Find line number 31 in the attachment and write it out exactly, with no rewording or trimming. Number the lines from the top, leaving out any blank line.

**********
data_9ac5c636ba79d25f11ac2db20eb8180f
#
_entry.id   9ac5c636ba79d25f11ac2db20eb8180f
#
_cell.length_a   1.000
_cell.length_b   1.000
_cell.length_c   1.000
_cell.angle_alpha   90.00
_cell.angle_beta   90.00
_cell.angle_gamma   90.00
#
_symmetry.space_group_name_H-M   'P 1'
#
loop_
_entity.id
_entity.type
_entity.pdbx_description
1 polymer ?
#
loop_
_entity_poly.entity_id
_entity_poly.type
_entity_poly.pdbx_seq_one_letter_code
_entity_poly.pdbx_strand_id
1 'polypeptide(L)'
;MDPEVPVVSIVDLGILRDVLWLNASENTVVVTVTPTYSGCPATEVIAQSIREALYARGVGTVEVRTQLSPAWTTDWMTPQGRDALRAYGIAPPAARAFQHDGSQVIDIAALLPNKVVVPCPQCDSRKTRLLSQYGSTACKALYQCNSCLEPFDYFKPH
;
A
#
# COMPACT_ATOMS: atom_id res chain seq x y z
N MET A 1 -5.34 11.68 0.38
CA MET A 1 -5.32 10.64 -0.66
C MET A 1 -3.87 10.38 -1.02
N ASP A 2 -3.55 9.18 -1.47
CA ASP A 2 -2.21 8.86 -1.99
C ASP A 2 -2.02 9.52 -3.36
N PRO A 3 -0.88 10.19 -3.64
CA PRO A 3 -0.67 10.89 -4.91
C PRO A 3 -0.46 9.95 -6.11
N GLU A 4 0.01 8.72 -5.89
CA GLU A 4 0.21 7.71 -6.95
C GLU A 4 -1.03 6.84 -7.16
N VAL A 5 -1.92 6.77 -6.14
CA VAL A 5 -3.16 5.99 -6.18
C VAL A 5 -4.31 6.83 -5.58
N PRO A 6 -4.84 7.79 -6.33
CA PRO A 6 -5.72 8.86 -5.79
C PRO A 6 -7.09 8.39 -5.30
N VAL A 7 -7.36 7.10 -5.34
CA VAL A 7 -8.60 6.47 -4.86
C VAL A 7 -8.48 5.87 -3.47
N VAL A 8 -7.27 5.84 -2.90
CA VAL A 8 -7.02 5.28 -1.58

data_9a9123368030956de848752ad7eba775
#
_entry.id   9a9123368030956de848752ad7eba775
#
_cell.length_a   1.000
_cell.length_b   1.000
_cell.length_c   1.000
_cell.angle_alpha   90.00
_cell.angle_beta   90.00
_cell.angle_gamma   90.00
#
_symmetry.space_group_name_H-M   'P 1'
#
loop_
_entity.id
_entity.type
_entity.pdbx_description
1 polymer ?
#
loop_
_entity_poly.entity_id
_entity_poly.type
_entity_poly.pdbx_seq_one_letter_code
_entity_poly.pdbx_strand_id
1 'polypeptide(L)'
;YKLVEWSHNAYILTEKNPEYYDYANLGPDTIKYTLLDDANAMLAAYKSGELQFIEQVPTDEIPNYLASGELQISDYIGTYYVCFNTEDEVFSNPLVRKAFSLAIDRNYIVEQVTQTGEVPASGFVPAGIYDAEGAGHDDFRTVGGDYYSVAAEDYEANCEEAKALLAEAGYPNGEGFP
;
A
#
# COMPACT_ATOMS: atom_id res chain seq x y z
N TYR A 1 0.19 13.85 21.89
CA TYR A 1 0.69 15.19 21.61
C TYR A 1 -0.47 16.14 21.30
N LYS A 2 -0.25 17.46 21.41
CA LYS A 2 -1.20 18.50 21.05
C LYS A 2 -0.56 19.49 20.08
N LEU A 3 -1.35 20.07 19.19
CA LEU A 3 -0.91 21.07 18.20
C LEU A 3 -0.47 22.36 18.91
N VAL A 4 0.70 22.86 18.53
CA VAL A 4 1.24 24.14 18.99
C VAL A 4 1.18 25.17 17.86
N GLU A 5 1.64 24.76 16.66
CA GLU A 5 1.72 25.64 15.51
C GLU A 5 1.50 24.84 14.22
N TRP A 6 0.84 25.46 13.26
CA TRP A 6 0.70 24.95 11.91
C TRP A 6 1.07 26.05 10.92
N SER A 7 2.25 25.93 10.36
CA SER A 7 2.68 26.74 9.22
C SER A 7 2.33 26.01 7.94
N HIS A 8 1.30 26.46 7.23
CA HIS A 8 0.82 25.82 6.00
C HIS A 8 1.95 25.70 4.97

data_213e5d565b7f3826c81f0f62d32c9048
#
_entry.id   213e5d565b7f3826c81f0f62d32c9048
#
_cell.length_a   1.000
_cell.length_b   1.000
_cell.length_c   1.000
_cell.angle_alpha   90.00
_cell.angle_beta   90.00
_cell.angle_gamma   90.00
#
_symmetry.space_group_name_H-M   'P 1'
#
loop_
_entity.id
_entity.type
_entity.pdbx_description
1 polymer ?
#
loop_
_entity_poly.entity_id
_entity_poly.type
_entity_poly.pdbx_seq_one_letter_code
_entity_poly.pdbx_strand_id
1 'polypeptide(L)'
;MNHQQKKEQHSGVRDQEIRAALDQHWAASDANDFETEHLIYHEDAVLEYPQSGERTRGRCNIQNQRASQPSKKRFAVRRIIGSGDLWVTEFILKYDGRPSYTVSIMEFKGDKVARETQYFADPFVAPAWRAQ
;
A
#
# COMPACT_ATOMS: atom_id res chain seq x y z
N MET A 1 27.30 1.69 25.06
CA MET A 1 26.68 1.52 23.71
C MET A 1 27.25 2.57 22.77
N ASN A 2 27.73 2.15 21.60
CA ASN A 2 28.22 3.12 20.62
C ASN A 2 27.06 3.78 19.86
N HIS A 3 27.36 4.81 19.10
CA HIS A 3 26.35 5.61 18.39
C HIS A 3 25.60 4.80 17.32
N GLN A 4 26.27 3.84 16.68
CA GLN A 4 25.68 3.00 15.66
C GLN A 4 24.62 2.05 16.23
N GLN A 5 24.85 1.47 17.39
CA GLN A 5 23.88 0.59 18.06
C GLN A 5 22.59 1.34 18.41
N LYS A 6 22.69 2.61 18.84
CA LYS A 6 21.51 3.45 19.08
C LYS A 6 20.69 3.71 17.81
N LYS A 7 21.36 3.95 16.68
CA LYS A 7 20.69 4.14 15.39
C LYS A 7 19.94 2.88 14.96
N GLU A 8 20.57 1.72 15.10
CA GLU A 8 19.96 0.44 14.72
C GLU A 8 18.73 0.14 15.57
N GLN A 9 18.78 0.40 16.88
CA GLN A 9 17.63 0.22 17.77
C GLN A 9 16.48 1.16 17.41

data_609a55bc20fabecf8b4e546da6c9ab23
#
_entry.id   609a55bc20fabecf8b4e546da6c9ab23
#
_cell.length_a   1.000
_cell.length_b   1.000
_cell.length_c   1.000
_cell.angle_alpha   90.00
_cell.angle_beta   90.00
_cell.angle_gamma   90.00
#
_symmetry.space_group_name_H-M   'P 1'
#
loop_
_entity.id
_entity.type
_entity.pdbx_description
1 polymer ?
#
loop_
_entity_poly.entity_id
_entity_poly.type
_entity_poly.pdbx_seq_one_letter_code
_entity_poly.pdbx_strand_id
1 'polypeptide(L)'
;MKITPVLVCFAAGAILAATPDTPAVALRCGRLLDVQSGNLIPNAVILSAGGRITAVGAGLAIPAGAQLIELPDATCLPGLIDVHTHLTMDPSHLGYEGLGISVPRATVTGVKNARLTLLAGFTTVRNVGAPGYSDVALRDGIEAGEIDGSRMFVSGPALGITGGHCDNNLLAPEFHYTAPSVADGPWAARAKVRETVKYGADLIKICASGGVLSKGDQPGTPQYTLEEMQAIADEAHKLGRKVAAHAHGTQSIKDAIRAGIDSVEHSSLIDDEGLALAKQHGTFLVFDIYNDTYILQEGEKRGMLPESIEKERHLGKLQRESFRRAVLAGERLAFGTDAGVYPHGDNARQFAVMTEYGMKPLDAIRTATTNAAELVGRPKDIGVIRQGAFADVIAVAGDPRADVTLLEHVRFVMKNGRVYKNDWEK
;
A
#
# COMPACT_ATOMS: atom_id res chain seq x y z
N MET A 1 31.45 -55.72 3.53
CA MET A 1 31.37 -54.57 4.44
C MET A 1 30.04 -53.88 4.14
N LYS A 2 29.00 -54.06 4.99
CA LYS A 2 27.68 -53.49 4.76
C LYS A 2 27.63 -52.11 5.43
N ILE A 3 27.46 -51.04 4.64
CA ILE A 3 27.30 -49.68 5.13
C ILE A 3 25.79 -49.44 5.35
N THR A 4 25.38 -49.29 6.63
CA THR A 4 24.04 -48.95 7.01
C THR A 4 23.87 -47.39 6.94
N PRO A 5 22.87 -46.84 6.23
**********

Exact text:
N MET A 1 -5.34 11.68 0.38